Sci. Signal., 8 March 2011
Reproductive Biology Bones Promote Male Fertility
L. Bryan Ray
Science, Science Signaling, AAAS, Washington, DC 20005, USA
Interaction between the reproductive system and bone physiology is well known in females, where loss of the sex steroid hormone estrogen during aging is a causative factor in bone loss or osteoporosis. Oury et al. now describe regulation in the other direction, in this case specific to males; osteocalcin, a peptide hormone produced in bone cells, controls production of the steroid hormone testosterone in the testes. Knockout mice lacking osteocalcin had smaller testes, decreased concentrations of testosterone in the blood, and reduced reproductive function. In Leydig cells of the testes, osteocalcin increased expression of genes that participate in testosterone biosynthesis and spermatogenesis, and it indirectly inhibited apoptosis of stem cells. Osteocalcin causes intracellular signaling events characteristic of those activated by heterotrimeric guanine nucleotide–binding protein (G protein)–coupled receptors, and Oury et al. found that one such receptor, Gprc6a, was specifically expressed in Leydig cells. Binding of osteocalcin was not directly demonstrated, but mice with diminished expression of Gprc6a in Leydig cells showed impaired testicular function similar to that of animals lacking osteocalcin. Osteocalcin, which also regulates metabolism through effects on pancreatic β cells and fat cells, thus appears to have important physiological roles in coordinating energy metabolism, bone remodeling, and reproductive function. Smith and Saunders provide commentary.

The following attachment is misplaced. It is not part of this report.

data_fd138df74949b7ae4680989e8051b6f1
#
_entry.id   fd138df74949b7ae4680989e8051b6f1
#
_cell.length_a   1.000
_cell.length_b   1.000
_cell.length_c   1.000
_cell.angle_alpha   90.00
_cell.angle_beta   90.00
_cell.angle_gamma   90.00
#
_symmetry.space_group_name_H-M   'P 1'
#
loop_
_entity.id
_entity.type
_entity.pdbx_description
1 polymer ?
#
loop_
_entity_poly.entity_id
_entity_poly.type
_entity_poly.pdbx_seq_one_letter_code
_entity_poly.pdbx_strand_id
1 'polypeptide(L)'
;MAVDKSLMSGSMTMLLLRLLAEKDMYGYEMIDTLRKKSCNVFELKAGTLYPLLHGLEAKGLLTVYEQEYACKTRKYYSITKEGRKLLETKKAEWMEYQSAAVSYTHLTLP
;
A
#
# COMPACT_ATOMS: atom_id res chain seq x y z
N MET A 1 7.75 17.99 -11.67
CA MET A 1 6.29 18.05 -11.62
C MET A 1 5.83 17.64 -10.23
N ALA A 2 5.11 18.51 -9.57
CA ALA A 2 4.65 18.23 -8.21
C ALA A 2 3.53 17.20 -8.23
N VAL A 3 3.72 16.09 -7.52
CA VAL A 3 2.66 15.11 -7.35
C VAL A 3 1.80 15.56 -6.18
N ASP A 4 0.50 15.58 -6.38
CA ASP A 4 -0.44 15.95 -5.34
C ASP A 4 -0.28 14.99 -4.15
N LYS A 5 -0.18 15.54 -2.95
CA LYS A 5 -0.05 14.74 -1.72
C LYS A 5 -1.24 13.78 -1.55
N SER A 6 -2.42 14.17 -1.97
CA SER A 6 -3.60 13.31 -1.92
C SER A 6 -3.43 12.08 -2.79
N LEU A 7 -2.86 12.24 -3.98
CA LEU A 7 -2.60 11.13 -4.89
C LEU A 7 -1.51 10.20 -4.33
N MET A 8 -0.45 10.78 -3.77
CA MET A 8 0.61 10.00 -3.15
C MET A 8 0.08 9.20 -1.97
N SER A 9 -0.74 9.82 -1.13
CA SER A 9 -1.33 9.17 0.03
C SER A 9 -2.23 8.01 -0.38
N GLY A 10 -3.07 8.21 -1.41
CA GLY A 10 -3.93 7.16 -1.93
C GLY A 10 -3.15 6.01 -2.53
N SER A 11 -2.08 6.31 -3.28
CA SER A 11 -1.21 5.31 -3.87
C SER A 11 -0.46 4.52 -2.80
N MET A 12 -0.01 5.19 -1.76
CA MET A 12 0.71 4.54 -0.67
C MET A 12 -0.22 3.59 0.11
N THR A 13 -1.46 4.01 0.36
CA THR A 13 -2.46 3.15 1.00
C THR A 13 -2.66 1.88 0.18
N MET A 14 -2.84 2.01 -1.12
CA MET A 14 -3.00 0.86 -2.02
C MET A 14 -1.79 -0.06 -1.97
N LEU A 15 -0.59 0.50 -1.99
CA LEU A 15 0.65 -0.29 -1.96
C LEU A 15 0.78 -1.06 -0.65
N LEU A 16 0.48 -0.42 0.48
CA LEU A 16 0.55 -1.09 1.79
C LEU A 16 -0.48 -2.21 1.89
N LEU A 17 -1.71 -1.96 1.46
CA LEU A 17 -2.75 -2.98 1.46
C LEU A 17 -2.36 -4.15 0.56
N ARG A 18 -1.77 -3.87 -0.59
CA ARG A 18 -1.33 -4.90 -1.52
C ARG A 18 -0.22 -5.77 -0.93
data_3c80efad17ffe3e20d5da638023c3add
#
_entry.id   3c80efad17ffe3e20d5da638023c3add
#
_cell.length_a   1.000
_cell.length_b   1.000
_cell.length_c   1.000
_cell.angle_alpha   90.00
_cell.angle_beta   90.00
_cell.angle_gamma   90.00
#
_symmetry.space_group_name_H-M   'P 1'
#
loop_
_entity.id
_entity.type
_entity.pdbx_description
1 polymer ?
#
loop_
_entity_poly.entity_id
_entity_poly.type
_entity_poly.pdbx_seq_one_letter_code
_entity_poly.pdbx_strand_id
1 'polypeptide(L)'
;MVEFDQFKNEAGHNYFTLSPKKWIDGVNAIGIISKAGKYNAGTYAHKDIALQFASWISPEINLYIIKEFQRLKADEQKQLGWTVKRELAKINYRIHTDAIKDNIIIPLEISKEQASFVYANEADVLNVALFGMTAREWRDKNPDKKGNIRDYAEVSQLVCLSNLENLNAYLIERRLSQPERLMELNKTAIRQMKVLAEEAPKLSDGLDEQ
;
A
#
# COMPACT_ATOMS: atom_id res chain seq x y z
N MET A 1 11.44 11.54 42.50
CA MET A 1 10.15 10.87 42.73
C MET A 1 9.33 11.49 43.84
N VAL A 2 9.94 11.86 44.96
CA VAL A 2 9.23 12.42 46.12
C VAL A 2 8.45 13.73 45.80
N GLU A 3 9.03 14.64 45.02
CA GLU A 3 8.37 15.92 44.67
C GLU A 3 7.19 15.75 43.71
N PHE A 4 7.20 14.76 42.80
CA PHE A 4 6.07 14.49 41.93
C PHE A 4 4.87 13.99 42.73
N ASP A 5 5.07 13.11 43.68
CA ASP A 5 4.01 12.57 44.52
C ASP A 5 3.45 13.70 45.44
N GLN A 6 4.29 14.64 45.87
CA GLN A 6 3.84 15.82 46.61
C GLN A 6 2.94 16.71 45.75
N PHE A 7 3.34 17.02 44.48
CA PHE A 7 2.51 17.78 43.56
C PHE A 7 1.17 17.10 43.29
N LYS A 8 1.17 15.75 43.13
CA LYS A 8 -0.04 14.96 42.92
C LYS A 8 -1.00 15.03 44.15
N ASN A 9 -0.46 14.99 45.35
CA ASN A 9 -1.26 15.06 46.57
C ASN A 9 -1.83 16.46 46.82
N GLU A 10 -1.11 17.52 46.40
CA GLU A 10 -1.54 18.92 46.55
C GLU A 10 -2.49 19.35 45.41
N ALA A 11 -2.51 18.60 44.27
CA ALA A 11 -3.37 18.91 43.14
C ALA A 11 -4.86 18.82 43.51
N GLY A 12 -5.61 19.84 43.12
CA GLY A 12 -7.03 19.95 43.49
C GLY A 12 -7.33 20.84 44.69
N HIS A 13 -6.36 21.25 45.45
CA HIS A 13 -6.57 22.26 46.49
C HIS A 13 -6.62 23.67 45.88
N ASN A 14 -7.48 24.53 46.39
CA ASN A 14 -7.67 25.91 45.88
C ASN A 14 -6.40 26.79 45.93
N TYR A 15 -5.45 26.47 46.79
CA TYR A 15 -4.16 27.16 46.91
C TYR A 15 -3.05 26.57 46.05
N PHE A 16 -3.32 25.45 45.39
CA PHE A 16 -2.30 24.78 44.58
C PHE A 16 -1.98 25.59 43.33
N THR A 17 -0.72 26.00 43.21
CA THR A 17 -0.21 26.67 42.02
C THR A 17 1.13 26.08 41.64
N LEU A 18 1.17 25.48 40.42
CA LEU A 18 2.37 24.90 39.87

F. Oury, G. Sumara, O. Sumara, M. Ferron, H. Chang, C. E. Smith, L. Hermo, S. Suarez, B. L. Roth, P. Ducy, G. Karsenty, Endocrine regulation of male fertility by the skeleton. Cell 144, 796–809 (2011). [PubMed]
L. B. Smith, P. T. K. Saunders, The skeleton: The new controller of male fertility? Cell 144, 642–643 (2011). [Online Journal]
Citation: L. B. Ray, Bones Promote Male Fertility. Sci. Signal. 4, ec64 (2011).
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